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  • tenholde
    replied
    For Alexa control, use JON Alexa helper script and you can specify any request text to do whatever to any HS device. Best way to create abstraction level.

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  • Guest
    Guest replied
    I use MS Remote Desktop to control the HS computer from a Macbook, so the original Win7 Upstart laptop is redundant now, and the PIM can always keep a physical connection to the HS computer serial port.

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  • Guest
    Guest replied
    Similar to Uncle Michael, I also use an active repeater (a.k.a. 'split phase repeater) at my breaker panel. Mine is from HAI (now Leviton).

    And tenholde's point is huge: It is so easy to edit parameters of UPB devices and see immeidate functional results in HomeSeer -- therefore it is TEMPTING to make UPB device config changes that one should not make in HS3. It is a trap for the unwary. The Upstart config model is the gold standard. Now I see my current 'heavily-edited' UPB config in HS3 as a practice run, a beta test of my UPB network. I have saved the details and am using the spreadsheet as a reminder as I update my UPB devices in Upstart. I will delete all of my existing UPB devices from HS3 before importing the next version of the UPB network config (export) file from Upstart.

    Also: BiffMonday, since you are creating your UPB/HS3 'namespace' de novo: In subsequent steps as you build-out your network, whenever 'user friendly' names are needed for Alexa (or similar interfaces), if your fully-descriptive and unambiguous Upstart UPB device names don't work well for your family and guests, you can create virtual devices in HS3 with friendly names, and control the UPB devices through that abstract layer of 'name translators' with as many virtual devices and/or events as needed. Those, you can edit in HS3 whenever you want to change them, or need to change them or add-to them to work with some other network/interface abstraction layer (such as Alexa, etc).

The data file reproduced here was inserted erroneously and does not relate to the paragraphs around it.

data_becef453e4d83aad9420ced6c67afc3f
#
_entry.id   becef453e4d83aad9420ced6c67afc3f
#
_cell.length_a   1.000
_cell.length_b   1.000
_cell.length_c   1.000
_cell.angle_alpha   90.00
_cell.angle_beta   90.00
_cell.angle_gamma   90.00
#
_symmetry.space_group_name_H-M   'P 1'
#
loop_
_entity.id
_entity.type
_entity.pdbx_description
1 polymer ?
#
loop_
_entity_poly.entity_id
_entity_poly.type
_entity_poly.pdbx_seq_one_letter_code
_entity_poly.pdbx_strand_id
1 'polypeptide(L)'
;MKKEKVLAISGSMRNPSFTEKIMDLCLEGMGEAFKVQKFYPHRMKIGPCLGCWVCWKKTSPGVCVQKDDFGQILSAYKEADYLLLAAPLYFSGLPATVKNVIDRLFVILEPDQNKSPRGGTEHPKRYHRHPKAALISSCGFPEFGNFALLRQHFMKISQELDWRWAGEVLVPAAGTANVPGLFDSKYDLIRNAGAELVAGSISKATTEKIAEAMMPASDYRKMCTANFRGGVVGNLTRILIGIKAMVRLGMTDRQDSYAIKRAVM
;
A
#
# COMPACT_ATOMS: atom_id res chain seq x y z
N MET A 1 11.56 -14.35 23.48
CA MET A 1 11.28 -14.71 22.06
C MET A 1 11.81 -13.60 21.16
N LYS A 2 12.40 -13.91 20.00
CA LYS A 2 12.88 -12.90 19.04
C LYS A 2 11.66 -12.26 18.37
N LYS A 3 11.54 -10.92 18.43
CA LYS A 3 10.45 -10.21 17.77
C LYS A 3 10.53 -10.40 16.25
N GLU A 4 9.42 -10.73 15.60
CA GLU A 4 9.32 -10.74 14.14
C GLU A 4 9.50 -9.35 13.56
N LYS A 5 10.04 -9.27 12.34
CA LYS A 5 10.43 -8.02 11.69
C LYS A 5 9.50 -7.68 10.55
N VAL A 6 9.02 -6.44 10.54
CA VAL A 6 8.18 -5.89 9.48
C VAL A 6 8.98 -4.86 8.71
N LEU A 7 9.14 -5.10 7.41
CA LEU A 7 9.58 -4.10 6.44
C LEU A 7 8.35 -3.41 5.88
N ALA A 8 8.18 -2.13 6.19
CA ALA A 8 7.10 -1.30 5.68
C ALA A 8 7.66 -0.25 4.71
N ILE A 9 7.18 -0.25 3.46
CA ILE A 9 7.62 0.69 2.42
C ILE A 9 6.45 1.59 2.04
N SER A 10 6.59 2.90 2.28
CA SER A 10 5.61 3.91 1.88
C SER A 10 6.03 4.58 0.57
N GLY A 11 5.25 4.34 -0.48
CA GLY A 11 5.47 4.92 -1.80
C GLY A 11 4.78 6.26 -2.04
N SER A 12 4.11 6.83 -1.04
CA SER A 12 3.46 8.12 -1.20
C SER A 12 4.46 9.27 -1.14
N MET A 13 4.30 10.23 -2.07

It takes some work to wrangle the lower-level details, but being able to unify the entire system under a single set of high-level abstractions is the best part of using a 'neutral' third-party integration interface like HomeSeer.

    Dean

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  • Uncle Michael
    replied
    Originally posted by tenholde View Post
    I only run UpStart on HS computer. Stop the plug-in, run UpStart, restart plug-in. I do this by remoting in to HS computer via VNC
    I do the same. I use RealVNC, which is free and works very well. It allows me to use a small laptop to view the display and control the HS computer from anywhere in the house.

    Leave a comment:


  • tenholde
    replied
    I only run UpStart on HS computer. Stop the plug-in, run UpStart, restart plug-in. I do this by remoting in to HS computer via VNC

    Leave a comment:


  • Guest
    Guest replied
    Uncle Michael

    Prior to export of the UPB config file, all of them passed the Upstart communications test. I must not have configured them correctly for status reporting.

    When we turn on lights with HAI UPB wall switches some (all?) of them do not update to 'ON' status in HS3. I confirmed my office light just now. When I activate the light remotely through myHS the light status properly converts to 'ON' in the HS3 device list. When I turn the light 'OFF' manually from the wall switch, the HS3 status indication remains 'ON'.

    When I initially configured UPB, I had zero experience with both UPB and HS. I did not realize the significance of configuring devices to report local changes. Now am digging in to set things up correctly. I have a bit of desktop workspace excavation to do.... and when I reach the layer of the Upstart laptop and PIM, I will see what's in there .